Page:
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Tour Scone Palace In Beautiful Perthshire

Scone Palace

Located 1 miles North of Perth and 2 miles West of New Scone, Scone Palace is the family home of the Earls of Mansfield. Despite its historic setting, the Palace we see today was only built in 1802 by English architect William Atkinson, who went on to create Abbotsford for Sir Walter Scott.



Originally the site of a 6th Century Celtic church, replaced in the 12th Century by an Augustinian Abbey and a Bishop's Palace which provided lodgings for the Kings of Scotland. Both Palace and Abbey were destroyed in 1559 by a Perth mob, incited by a sermon by John Knox (1505-72), and the lands passed to the Earl of Gowrie, who built a new house. However, after the Gowrie Conspiracy (1600), an attempt to kidnap James VI (1566-1625), the estates were forfeit and given to Sir David Murray (1604), who was also created Lord Scone, in return for his loyalty to James.

Murray built a new Palace in 1618 and it was here that Charles II (1630-85) stayed before being the last King crowned on Moot Hill in the palace grounds (1651), where Kings had been crowned since the time of Kenneth MacAlpin (d.858). Other visitors included the Old Pretender (1715) and his son Bonnie Prince Charlie (1745). Murray's descendants became the Viscounts Stormont (1602) and then Earls of Mansfield (1776). The 1st Earl spent his time in London and the 2nd Earl found the old palace too damp. Thus it was David Murray, becoming the 3rd Earl at only 19, who commissioned the rebuilding of the palace as the splendid castellated gothic edifice in red sandstone which we see today. It houses fine collections of furniture, paintings, ivory and porcelain, together with historically-important royal heirlooms belonging to James VI and his mother Mary.

The fine grounds include a fir tree planted in 1825 from seeds sent back by botanist David Douglas (1799-1834), who had been a gardener at the palace and ruins of the historic village of Scone, dismantled to permit a larger estate around the new palace in 1805.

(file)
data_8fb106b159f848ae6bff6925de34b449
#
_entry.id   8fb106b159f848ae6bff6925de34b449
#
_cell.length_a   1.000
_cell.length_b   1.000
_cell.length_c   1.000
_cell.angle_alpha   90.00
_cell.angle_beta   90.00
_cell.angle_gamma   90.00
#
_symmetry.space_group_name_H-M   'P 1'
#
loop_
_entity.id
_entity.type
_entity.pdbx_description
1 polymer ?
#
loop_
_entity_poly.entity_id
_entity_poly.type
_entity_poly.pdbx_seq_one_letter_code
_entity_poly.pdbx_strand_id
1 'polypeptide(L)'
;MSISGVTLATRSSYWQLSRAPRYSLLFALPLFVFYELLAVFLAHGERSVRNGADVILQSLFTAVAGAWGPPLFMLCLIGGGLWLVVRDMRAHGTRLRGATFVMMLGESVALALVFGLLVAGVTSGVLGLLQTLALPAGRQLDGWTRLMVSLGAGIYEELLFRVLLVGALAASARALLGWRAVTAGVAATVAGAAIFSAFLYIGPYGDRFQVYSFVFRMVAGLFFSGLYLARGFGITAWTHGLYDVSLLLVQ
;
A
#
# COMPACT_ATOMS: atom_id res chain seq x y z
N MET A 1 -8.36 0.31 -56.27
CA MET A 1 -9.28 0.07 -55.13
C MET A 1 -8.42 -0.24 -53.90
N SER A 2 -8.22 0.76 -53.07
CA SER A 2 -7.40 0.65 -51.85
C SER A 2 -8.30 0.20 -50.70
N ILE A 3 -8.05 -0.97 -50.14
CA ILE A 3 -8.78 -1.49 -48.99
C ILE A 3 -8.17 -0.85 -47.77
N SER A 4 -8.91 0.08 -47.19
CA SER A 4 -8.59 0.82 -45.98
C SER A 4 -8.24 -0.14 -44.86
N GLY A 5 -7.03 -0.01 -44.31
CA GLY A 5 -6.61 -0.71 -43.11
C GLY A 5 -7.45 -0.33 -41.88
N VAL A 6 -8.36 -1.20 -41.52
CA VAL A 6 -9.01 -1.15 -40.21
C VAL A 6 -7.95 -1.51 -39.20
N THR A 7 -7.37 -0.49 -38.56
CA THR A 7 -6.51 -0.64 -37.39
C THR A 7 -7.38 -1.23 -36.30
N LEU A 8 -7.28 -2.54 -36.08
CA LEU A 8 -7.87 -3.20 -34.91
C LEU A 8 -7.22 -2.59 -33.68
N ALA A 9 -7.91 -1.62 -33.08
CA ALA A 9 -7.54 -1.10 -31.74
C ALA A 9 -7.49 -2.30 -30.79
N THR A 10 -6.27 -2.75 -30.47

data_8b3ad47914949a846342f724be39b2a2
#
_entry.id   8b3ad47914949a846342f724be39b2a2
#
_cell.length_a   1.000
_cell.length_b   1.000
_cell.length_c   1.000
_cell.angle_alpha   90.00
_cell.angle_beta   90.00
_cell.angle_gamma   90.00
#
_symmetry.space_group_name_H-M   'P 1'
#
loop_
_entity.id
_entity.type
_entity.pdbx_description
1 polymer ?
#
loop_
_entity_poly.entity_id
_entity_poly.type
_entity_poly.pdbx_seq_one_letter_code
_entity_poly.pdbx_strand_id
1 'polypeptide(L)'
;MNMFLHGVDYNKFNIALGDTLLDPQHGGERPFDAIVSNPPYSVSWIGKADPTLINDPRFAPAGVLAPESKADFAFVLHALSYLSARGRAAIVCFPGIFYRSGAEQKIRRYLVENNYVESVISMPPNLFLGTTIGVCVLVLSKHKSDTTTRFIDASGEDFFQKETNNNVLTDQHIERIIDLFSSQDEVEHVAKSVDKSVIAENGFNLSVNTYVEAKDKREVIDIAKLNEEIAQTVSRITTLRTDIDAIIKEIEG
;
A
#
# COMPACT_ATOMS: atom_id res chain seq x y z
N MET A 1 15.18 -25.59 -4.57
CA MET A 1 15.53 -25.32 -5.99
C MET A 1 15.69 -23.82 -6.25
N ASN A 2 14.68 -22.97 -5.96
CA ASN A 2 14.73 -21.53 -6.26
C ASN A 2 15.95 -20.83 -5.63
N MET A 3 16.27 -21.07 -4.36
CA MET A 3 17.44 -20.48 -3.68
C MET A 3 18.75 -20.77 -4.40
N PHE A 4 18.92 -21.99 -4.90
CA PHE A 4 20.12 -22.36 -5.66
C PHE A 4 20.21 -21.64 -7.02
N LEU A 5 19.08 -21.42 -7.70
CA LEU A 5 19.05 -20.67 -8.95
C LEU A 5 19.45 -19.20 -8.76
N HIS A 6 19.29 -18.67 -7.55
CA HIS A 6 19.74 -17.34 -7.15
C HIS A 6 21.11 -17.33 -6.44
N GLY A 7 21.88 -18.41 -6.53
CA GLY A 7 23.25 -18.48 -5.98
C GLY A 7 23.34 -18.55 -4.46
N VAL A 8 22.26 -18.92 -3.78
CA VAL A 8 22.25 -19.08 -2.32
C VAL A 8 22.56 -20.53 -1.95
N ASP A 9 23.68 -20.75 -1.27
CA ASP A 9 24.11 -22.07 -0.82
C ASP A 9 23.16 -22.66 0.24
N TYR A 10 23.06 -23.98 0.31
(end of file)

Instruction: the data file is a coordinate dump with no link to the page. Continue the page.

Stone of Destiny

The Stone is 26 inches long, 16 inches wide and 11 inches high (660 x 400 x 280mm) and it weighs 336 lbs (2.5kgs). It is sandstone although some believe that the Stone in Westminster may be quarried in Oban or Perthshire.

The Stone, it is claimed, ws the pillow on which Jacob had his biblical dream about agels and the stairway to heaven. It is believed to have been brought to Ireland by Phoenician traders escaping religious persecution. Later taken by the Irish Dalriada to Scotland to install Monarchs of this territory at Iona, Dunadd and later Dunstaffrage. Kenneth McAlpine finally brought the Stone to Scone. Its importance as a symbol of Scottish Monarchs was not overlooked by the English who stole the Stone in 1296 and took it to Westminster. Although many believe that the Stone was replaced by a copy during this period to fool the invaders.

The Stone was slung under the Coronation Throne in Westminster and incorporated into the English and later British Crowning Ceremony of Kings. John Balliol the last King enthroned in Scotland in 1292.

Although the Treaty of Northampton 1328 guaranteed its return it was not until 1950 that the Stone was returned to Scottish soil. A group of 4 Glasgow University students led by Ian Hamilton QC crept into Westminster Abbey on Christmas Day in 1950 and removed the stone from the Abbey and returned to Scotland. The Stone remained at large for about 4 months prompting the largest man/stone hunt by the Police in the United Kingdoms History. Not only did the authorities fear the rising passions of the Scottish nation but the King was gravely ill and Princess Elizabeth faced the prospect of being the only Monarch in 800 years of Scotland not to be crowned on the Stone. It was finally recovered after a secret arrangement and the Stone was left at Arbroath Abbey.

The great debate still remains as to the exact whereabouts of the true Stone. Is it in Iona, Arbroath, or Westminster? Did the nationalists during the 1950's construct 3 replicas as has been suggested? They did have the ability as one of the conspirators was a master mason. The Stone was found to have been broken when removed in the 1950's due to a grenade attack by suffragettes. The conspirators had said they repaired the Stone with a copper pipe in which they enclosed a copy of the Declaration of Arbroath.

On St Andrews Day (30 November) 1996, 700 years after it was first stolen by the English, it was finally returned to Scotland. It now sits in Edinburgh Castle, alongside the Crown Jewels of Scotland - or does it?

If you would like to visit this area as part of a highly personalized small group tour of my native Scotland please e-mail me:

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